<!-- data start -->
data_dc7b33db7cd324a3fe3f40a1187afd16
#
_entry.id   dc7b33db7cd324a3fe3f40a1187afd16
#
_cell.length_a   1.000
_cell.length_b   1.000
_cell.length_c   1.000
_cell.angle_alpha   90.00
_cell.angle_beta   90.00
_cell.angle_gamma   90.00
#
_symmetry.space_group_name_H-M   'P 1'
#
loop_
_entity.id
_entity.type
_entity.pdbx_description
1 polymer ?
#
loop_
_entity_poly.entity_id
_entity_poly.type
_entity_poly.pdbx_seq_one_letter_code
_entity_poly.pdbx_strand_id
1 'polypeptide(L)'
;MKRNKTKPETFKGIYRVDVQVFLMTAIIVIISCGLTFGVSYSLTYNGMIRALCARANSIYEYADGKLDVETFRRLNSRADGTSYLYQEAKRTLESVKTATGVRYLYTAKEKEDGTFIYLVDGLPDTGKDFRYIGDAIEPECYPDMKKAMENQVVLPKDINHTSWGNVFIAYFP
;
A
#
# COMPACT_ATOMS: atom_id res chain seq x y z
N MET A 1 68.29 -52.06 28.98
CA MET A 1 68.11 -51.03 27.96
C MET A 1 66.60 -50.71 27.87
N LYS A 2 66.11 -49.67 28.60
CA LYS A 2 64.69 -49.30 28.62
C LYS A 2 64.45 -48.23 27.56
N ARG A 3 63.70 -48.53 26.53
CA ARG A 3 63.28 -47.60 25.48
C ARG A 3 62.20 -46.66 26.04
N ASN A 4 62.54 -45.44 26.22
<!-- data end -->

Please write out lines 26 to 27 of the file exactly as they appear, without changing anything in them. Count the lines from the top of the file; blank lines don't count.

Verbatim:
;MKRNKTKPETFKGIYRVDVQVFLMTAIIVIISCGLTFGVSYSLTYNGMIRALCARANSIYEYADGKLDVETFRRLNSRADGTSYLYQEAKRTLESVKTATGVRYLYTAKEKEDGTFIYLVDGLPDTGKDFRYIGDAIEPECYPDMKKAMENQVVLPKDINHTSWGNVFIAYFP
;